I felt like I just knew she was my baby the moment I laid eyes on her. She was placed next to my head, all wrapped up and my boyfriend was at my side. She was screaming at the top of her lungs. It was all really strange, to be entirely honest.

I didn’t feel a big rush of emotions at first, I felt medicated, anxious, numb, shocked, and scared all at once. My plan had been to hold her on my chest, skin to skin, right away and breastfeed immediately after she was born. I had planned for a natural birth. None of those things were happening. What was happening? I wasn’t sure, I was in foreign territory.

It was really hard to accept the way this birth went. After we got home from the hospital, I felt the need to mourn the loss of the birth that I had wanted to have. I know this might make me sound ungrateful, because hey! at least me and the baby were both perfectly healthy! Right?! That is true, and a really well-intentioned thing to say, but it wasn’t what I needed to hear.

I was honestly so heartbroken and no silver lining was going to change that. In those first few days after giving birth, I would come across some of my old pregnancy books, “The Mama Natural Week-By-Week Guide to Pregnancy and Childbirth”, “Having a Baby Naturally”, and it would cause me to break down. I couldn’t help but think about all of the ways that I had compromised what I wanted, but it had been totally out of my control.

I’m still learning to accept this story. One thing I’ve learned is that I may never fully accept it and that is okay. Sometimes I still ask myself if there was some way that things could have gone differently, although I realize that there isn’t, and everything really does happen for a reason. This experience has truly become a part of who I am.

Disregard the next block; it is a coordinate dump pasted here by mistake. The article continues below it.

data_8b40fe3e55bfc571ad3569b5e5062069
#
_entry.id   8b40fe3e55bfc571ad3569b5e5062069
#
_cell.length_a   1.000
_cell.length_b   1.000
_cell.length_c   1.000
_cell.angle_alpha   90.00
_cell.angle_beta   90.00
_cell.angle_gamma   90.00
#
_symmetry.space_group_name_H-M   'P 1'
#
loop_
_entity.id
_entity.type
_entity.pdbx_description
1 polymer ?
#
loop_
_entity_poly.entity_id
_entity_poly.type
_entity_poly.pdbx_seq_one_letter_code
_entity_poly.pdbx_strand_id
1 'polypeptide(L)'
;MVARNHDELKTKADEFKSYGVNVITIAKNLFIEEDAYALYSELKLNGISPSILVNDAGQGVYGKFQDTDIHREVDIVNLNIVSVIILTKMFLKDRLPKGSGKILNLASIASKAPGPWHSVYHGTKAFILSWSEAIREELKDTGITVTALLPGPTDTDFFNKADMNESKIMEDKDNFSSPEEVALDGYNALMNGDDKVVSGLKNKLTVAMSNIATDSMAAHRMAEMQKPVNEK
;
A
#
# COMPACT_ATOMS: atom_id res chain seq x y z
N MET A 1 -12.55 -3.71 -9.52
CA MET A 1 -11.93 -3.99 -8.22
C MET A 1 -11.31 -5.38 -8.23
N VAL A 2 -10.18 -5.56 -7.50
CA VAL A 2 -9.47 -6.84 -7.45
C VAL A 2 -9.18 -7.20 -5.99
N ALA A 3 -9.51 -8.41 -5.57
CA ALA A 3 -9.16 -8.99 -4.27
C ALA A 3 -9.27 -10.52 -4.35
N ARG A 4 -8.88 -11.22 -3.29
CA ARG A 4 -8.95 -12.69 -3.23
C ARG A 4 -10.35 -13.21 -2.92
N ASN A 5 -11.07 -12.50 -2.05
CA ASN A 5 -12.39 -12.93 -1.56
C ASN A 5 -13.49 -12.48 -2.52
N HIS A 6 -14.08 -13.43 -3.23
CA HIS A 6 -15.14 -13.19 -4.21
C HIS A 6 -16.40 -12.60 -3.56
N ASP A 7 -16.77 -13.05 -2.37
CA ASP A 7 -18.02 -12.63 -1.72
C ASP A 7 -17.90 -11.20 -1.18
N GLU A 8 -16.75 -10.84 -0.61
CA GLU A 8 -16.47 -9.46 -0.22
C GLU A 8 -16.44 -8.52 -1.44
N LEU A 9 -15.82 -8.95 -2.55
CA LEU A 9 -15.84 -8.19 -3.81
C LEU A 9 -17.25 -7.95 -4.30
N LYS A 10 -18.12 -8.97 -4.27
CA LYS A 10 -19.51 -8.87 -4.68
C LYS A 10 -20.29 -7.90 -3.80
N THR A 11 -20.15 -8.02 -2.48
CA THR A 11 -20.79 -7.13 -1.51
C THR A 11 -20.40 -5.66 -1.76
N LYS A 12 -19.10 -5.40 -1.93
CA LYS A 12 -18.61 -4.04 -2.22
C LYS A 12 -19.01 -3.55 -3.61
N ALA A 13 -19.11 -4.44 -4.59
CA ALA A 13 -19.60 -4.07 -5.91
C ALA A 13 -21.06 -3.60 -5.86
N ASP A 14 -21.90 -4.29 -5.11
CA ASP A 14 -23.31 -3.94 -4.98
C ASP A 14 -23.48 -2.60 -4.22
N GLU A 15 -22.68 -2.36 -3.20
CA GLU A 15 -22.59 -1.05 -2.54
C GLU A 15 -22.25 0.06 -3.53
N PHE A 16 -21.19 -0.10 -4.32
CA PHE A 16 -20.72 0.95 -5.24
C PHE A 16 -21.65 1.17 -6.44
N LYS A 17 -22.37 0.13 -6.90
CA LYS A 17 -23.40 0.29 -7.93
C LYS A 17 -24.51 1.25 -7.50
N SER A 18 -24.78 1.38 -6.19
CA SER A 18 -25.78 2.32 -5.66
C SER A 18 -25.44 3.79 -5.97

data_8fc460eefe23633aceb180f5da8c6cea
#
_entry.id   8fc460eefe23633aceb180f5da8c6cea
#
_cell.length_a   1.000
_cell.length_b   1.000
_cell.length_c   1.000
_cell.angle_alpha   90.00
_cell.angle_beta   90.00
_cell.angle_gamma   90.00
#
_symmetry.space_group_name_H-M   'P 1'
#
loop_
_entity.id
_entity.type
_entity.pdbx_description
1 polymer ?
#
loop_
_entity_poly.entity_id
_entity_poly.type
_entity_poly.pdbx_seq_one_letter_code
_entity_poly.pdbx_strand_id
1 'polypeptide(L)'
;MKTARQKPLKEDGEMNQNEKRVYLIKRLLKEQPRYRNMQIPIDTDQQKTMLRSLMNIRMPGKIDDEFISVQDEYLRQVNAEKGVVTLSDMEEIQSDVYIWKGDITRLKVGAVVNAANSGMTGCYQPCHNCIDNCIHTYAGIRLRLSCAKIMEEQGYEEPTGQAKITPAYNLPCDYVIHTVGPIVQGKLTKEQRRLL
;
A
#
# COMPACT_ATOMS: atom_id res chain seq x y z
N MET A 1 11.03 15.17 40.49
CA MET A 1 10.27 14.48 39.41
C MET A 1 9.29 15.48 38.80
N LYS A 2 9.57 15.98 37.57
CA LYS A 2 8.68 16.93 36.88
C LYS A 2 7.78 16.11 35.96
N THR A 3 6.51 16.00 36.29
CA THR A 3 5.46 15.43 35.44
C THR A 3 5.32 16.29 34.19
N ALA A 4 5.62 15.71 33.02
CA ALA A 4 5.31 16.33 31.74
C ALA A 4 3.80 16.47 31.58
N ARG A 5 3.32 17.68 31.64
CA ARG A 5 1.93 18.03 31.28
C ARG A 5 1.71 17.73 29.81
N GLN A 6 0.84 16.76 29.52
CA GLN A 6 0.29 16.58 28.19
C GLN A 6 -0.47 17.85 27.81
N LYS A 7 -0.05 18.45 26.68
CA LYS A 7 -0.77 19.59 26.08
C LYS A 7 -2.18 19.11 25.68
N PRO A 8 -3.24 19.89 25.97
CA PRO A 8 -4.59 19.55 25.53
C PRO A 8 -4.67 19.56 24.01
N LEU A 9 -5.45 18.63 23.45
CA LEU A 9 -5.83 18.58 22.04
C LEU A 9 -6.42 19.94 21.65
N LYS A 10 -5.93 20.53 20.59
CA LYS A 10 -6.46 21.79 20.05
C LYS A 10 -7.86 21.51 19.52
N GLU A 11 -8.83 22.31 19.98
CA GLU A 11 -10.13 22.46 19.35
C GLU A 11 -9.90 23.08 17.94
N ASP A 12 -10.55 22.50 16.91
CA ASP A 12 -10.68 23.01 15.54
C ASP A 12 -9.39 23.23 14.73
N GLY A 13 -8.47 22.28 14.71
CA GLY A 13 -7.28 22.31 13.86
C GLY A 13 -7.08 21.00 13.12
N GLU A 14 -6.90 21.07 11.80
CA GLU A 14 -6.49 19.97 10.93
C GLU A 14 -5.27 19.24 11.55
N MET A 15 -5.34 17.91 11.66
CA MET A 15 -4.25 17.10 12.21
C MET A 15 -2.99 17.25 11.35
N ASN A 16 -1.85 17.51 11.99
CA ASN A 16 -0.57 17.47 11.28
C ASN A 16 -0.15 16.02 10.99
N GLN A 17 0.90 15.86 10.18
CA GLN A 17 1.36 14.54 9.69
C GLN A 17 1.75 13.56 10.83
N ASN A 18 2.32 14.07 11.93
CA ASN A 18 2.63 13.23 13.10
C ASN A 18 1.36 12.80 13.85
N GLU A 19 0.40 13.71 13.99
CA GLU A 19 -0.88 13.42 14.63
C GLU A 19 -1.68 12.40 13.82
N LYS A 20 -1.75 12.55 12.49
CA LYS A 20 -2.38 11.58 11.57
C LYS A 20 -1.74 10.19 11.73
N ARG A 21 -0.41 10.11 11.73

I can’t imagine any birth being easy to process emotionally. The ability to endure such a miraculous thing is just another reason why women are so incredibly resilient. Learning to process this trauma has made me a stronger person and a better version of myself. I’m so much more emotionally aware than I ever was before motherhood. I’ve realized that many aspects of life are unpredictable, and letting go of the need to be in control is really beneficial.

I’m also trying to stop setting expectations for things because the future is unknown and often, expectations lead to disappointment. How do we find a balance between setting goals/envisioning our dreams and setting expectations? Do expectations always lead to disappointment or is it okay to have expectations sometimes?

Even the traumatic births are so worth it in the end. It only makes sense that the most challenging endeavor would result in something as life-changing as becoming a mother.

xx